CULTURAL HERITAGE

 

The Ministry of Tourism and Antiquities is responsible for Tourism Development and Planning in Jordan. The Ministry operates with two main arms, The Tourism Directorate under the Secretary General of Tourism and The General Department of Antiquities (DOA), headed by its Director of Antiquities. By law number 21 of 1988 the Department is responsible for the management and protection of archaeological sites, and the upkeep of several museums in various large cities. The Tourism Directorate is responsible for the planning for and development of the Tourism Sector. However another Law (Number 20 of 1998) has introduced the idea of management of tourist’s sites. This may include archaeological sites if considered as touristic sites. In addition, The Tourism Promotion Board (JTB) is an independent institution, responsible for the promotion of tourism in Jordan. It has a Board under the chairmanship of the Minister of MOTA with members from the private sector and the Director General of JTB, who runs foreign promotion activities independently from the Ministry. To enhance the promotional activities of the board some 12 offices have been established in International locations such as New York and Dubai. This can be very effectively exploited in the promotion and marketing of Umayyad sites in Jordan and the Mediterranean region at large.
As an exception, tourism and cultural resource management in Petra has been de-centralized by creating the Petra Development and Tourism Region Authority (PDTRA), which by law number 15 of 2009 has been charged with the total development of a large region around the Petra Archaeological Park (PAP), which is managed by a commissioner of PDTRA. PAP is responsible for management of the site and its tourism activities. In addition PDTRA is charged with the full cooperation with The DOA in Amman in its efforts to protect the monuments of the World Heritage Site, since Petra was inscribed on the World heritage List in 1984.

Another exception to the norm was the creation of The Jordan Museum an independent institution, whose Board of Trustees is chaired by Queen Rania Al Abdullah with Princess Sumayya Bint El Hassan as co-Chair. The Minister of Tourism and the Director of DOA are members of the Board with other representatives from the private sector.
Several types of tourism are known in Jordan. They include cultural, religious, health, leisure and eco-tourism. The most important of these is probably cultural tourism, due to the large number of archaeological and historic sites (including ones of religious significance). Religious tourism follows especially after the Vatican and other Christian denominations recognized five pilgrimage sites to the east of the River Jordan. The most important of these is the Baptism Site of Jesus Christ. There are also several Muslim sites that are generally not well publicized. Many of the Prophet’s companions and famous Arab commanders and officers are buried in Jordan. Due to the versatile and scenic natural settings of desert, mountains and waterfalls and wadis, eco-tourism attracts the adventurous young for trekking and canyoning. The Royal Society for the Conservation of Nature (RSCN) promotes nature’s appreciation through several natural reserves, with simple and comfortable lodges. Wadi Rum, Wadi Mujib and Dana provide exceptionally beautiful natural experiences.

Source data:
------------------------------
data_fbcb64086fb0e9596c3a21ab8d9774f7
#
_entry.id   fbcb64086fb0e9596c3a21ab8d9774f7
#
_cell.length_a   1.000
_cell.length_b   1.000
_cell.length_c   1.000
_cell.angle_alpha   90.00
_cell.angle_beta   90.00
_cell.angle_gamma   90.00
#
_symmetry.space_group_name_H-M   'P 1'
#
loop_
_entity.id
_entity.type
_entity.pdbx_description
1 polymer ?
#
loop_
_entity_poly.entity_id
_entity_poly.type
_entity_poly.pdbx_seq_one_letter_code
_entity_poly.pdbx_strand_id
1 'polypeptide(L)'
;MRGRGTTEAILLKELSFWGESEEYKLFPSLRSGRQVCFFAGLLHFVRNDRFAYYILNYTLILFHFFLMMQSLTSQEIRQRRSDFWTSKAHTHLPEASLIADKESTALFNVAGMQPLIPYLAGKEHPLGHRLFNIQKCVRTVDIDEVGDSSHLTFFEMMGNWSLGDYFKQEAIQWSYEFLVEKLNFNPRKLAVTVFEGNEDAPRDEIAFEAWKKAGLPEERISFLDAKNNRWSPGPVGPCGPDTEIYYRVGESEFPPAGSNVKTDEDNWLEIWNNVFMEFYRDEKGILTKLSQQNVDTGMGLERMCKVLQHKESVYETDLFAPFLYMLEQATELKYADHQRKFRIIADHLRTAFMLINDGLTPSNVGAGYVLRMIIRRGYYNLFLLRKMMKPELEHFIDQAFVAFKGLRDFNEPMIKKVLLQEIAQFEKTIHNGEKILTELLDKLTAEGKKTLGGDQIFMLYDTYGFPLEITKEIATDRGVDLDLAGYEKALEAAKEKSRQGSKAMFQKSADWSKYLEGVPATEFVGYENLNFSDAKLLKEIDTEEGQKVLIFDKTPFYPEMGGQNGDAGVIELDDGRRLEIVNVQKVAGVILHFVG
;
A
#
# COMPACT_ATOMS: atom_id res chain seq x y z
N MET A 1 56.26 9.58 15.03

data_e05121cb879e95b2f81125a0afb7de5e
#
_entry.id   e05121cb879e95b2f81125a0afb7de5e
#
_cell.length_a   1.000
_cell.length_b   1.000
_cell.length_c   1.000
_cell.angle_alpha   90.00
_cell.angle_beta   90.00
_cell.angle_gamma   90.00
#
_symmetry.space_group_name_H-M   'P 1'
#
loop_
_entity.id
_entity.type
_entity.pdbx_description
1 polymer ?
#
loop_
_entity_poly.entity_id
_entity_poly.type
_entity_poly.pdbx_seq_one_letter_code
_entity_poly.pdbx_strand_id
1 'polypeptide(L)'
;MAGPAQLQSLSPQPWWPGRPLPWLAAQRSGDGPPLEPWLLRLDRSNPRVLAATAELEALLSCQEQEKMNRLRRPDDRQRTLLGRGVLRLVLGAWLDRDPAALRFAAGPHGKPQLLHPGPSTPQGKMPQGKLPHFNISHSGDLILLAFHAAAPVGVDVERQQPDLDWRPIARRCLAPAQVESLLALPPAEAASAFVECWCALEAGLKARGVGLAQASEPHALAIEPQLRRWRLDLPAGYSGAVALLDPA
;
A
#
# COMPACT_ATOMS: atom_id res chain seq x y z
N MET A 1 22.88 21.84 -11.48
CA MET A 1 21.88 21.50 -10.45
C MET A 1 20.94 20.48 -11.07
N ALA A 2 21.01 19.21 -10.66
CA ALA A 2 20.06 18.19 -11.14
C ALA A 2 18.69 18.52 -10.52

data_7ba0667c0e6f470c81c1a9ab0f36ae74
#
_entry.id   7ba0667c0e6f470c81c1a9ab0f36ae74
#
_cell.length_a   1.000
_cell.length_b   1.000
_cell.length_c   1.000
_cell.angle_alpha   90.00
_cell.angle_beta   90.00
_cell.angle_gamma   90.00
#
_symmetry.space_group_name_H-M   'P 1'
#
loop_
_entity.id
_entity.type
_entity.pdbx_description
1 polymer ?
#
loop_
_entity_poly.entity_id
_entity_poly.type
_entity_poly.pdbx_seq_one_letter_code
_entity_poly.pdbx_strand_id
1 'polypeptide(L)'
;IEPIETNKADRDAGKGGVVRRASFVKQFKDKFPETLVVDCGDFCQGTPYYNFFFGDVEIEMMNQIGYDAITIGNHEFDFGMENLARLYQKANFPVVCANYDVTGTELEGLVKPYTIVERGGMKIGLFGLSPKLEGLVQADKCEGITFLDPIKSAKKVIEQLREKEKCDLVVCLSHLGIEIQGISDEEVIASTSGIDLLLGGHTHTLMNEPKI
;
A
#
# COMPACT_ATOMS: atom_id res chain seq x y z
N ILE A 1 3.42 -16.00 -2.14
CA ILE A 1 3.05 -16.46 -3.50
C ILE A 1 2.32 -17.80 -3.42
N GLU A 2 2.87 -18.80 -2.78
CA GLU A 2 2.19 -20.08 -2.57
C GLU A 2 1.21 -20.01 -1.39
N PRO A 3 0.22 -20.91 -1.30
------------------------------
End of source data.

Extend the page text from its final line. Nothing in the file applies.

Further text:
Despite considerable efforts on the part of the DoA to maintain archaeological sites in good condition, only few Umayyad sites have received the full attention they deserve. Restoration, tourism rehabilitation and conservation efforts have focused mostly on the Citadel, Amra, Harraneh (or Kharanah), al-Hallabat and Hammam as-Sarah. Amra is on the World Heritage List and thus a full management plan was recently created for it.

CulTech has also prepared a synthetic cultural report on the Umayyad sites in Jordan. The Ummayads had a close affiliation with the Badiya (semi-arid regions) of Jordan. For one thing they needed to observe and patrol the area between Syria and Al-Hijaz to protect the Hajj route and safeguard it against any hostile elements from the South. Resting places for pilgrims were also needed. At the same time they looked for the Badiya as an important economic resource and a leisure area for hunting and resting. Not only did they did build their own palaces and castles but also benefited from already existing Roman-Byzantine sites that were used for defensive purposes at the borders of the empire. It is thus no wonder that Jordan has the largest number of Umayyad sites or reused by them in the world.
During the meetings of the LSG an analysis of the tourism and cultural heritage of the Umayyad sites was conducted (Table 4a,b). This was prepared in tabular form to indicate the state of conservation of various sites as well as the availability of tourism services and infrastructure. The minutes of the LSG meetings are annexed as Annex 2. Excel sheets that show the results of the analysis were also created. Since the promotion of early Islamic sites as religious sites to the Islamic world could be promising, the LSG conducted the same type of analysis for these sites. Many pilgrims from far Eastern countries such as Afghanistan used to pass by bus through Jordan on their way to the Hajj. This could become an opportunity for them to visit these sites on their way back home. Unfortunately land travel is currently discouraged by the current crisis in Iraq and Syria. However it might still be possible to promote special tours to Umayyad and early Islamic sites to the Islamic World especially for those who travel to Jerusalem for pilgrimage through Amman. Tourists from other parts of the world could be interested in the historical and cultural value of these sites as well. In either case such visits can be combined with visits to the more important sites such as Petra and Jerash.

 

Umayyad Sites in Jordan

 

 

Umayyad Houses in Jordan